Masking the true exposures
The way reinsurers use industry loss warranties (ILWs) can be a relatively opaque world, somewhat removed from the norms of either traditional forms of risk transfer or the ultra-transparent world of insurance-linked securities (ILS).
Yet for those with access to the pricing and trends in this world, some interesting insights into the way a market and individual reinsurers are behaving can be revealed.
This was the case for Stephen Postlewhite, chief executive of Aspen Re, speaking in the aftermath of the June/July renewals, commentating on the way pricing in this sector moved.
Some reinsurers are taking on more catastrophe risk than their investors realise by using ILWs to offset the risk, which ultimately masks the true extent of their cat exposure, Postlewhite claims.
He says that demand for ILWs in the June and July renewals actually caused rates for this product to harden—an unusual dynamic in an otherwise very soft market. But he also warned that players operating in this way were opening themselves up to greater volatility as a result.
“There was an increase in demand for reinsurance and retro coverage in the recent renewals driven by people taking on more cat risk in the US. In turn, that led to more demand for ILWs and the level of demand pushed pricing up,” Postlewhite says.
“The use of ILWs was driven by certain companies not wanting to draw attention to the fact that they are taking on more cat risk at a time when rates are so soft. By using ILWs, the impact on the probable maximum loss (PML)—the main indicator of exposure to catastrophe risk that investors look at—is mitigated. They are trying to manage the message to investors.
“A PML is only a measure of extreme cat risk in the tail of the curve (at one-in-100-year or one-in-250-year return periods) and not an indication of the true cat exposure at lower return periods. For reinsurers using ILWs in this way, it is an efficient means of protecting their capital position, but does not protect against volatility from more frequent and more likely cat events.
“We tend to look at the entire curve of cat risk rather than just the PML. Where we have increased our exposure to cat we have done it while managing the entire curve and also through the use of alternative structures and sidecars.”
Aside from this unusual dynamic around ILWs, Postlewhite believes the main dynamic of the negotiations around renewals this year will revolve around the extent to which rate decreases may be slowing or even flattening out. He believes there is now a clear sense in some parts of the market that further significant declines are now becoming unrealistic.
“There was some indication in the July renewals that declines in cat rates were starting to decelerate,” he says.
"Where we have increased our exposure to cat we have done it while managing the entire curve and also through the use of alternative structures and sidecars.”
“The appetite for that is certainly starting to diminish. There will be some interesting conversations about the appetite third party capital investors have and the returns they expect.
“My feeling is that there is not much more room for movement in cat rates and, certainly on the peak perils, we might be approaching something resembling a floor.”
Postlewhite adds that if any sort of floor has been reached, it will be interesting to see if there is a knock-on effect to other lines of business. He notes that there have been many new entrants into specialty business in the past year and fears rate reductions could start to creep into these areas.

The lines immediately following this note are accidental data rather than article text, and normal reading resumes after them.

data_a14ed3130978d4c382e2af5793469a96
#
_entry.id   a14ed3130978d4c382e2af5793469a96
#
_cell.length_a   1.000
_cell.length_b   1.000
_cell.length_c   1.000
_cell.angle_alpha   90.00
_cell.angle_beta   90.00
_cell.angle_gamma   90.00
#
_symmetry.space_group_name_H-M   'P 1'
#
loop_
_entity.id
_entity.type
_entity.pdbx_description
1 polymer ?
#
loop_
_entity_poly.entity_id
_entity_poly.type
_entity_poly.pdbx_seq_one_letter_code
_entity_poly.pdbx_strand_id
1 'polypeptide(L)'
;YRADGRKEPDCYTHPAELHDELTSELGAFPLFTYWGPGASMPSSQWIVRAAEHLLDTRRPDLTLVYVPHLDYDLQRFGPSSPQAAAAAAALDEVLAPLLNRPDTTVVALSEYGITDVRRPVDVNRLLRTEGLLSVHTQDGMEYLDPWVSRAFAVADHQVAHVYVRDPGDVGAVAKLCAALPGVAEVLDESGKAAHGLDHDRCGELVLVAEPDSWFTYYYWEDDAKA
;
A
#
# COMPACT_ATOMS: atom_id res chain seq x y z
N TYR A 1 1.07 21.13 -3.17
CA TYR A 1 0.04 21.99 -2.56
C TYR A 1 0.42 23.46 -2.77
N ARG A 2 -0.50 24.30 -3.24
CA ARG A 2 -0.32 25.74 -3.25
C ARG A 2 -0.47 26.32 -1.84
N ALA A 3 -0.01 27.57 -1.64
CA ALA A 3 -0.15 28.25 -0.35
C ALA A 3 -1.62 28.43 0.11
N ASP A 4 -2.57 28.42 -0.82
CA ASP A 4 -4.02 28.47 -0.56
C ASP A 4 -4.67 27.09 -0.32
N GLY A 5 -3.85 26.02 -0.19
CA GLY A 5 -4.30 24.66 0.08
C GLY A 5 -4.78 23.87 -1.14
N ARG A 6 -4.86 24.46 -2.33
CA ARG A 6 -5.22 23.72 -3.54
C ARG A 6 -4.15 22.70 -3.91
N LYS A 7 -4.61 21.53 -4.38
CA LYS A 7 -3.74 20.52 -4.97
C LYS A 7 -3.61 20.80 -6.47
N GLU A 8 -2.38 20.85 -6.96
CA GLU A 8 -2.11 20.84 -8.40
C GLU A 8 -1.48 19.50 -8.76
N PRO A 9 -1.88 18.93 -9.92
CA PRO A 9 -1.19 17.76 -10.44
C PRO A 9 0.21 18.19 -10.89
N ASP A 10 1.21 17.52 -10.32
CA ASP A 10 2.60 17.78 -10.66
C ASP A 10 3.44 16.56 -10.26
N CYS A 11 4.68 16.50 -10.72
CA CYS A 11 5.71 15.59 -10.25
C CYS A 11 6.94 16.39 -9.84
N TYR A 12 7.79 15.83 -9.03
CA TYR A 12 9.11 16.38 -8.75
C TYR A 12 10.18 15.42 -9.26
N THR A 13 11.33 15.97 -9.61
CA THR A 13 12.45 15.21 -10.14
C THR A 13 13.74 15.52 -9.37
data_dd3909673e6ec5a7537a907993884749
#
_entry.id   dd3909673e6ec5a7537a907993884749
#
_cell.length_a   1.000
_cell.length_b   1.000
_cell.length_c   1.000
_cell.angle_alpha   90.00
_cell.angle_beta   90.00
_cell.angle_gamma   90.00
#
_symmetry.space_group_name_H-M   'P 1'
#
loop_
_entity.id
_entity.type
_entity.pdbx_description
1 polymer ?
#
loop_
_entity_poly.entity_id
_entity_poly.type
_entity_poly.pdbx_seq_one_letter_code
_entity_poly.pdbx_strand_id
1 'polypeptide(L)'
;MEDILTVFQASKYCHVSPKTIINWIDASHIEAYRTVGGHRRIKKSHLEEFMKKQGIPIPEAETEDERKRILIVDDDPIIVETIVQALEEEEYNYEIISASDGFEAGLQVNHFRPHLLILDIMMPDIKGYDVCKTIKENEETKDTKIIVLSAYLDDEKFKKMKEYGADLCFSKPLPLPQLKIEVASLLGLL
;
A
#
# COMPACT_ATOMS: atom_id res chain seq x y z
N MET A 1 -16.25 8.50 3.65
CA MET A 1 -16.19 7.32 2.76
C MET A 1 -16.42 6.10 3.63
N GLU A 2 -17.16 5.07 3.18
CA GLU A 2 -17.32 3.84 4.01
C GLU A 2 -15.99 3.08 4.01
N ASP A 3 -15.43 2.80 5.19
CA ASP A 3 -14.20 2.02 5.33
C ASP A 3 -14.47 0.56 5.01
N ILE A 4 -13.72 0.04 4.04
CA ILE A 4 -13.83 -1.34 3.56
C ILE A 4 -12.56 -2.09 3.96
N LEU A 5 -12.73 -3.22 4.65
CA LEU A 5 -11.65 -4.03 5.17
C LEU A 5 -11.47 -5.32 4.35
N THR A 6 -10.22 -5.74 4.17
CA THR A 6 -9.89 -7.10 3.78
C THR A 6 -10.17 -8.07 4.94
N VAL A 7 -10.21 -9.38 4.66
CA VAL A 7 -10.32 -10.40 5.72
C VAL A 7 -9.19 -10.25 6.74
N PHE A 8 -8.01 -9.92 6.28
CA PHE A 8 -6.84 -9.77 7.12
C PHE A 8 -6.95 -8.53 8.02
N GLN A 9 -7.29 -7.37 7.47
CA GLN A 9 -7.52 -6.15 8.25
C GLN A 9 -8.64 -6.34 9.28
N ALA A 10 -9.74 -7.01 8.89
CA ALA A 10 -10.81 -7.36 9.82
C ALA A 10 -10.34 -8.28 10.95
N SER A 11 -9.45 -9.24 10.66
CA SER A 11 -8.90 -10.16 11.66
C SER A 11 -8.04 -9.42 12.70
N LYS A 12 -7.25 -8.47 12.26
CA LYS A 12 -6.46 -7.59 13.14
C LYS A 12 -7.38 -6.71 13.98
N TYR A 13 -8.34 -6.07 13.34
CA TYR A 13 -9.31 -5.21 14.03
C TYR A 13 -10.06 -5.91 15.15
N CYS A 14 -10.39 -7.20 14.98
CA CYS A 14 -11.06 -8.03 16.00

He says that in his experience, cedants will push for the best deal they can get—in terms of both rate reductions and changes in terms and conditions. He warns that of these two points of negotiation, the latter is the potentially more damaging to reinsurers.
“Cedants will just do what is best for their own business. But while pricing is not great in terms of return on equity (ROE) at the moment, it is far from franchise-damaging to reinsurers. The real problems come when terms and conditions are renegotiated,” he says.
“Maybe that will be the next port of call for some cedants who realise the floor on pricing has been reached. But loosening terms and conditions is what has caused big problems in the market in the past. We will be very rigorous here, because we know that you can end up with exposures you do not understand and they have the potential to damage your business.”
The momentum in negotiations may start to shift in the favour of reinsurers in some areas.
First, Postlewhite believes the trend of buyers reducing their panels of reinsurers has started to reverse this year. One reason for this is that consolidation in the industry has sometimes meant that, where two players both on an already small panel merge, cedants suddenly have a concentration of credit risk they must mitigate by finding new business partners.
He also sees more demand for reinsurance emerging in some areas. This is partly opportunistic, with some cedants simply leveraging the cheap coverage available in the market, but also partly by increased regulatory oversight, which in some areas is driving a requirement for a greater protection of the balance sheet or higher capital and, thus, more reinsurance.
Finally, he noted that many governments, squeezed in their own budgets, are also increasingly open to shifting risk into the private sector, noting the UK Flood Re scheme and US mortgage insurance as good examples of this.
“There has been something of a trend emerging recently of cedants buying more, especially on the higher layers,” he says. “This could start to counter some of the many pressures the industry is facing. There has been a trend of the bigger players taking risk more on their own balance sheets but, driven partly by regulatory changes, maybe that is starting to reverse as well.”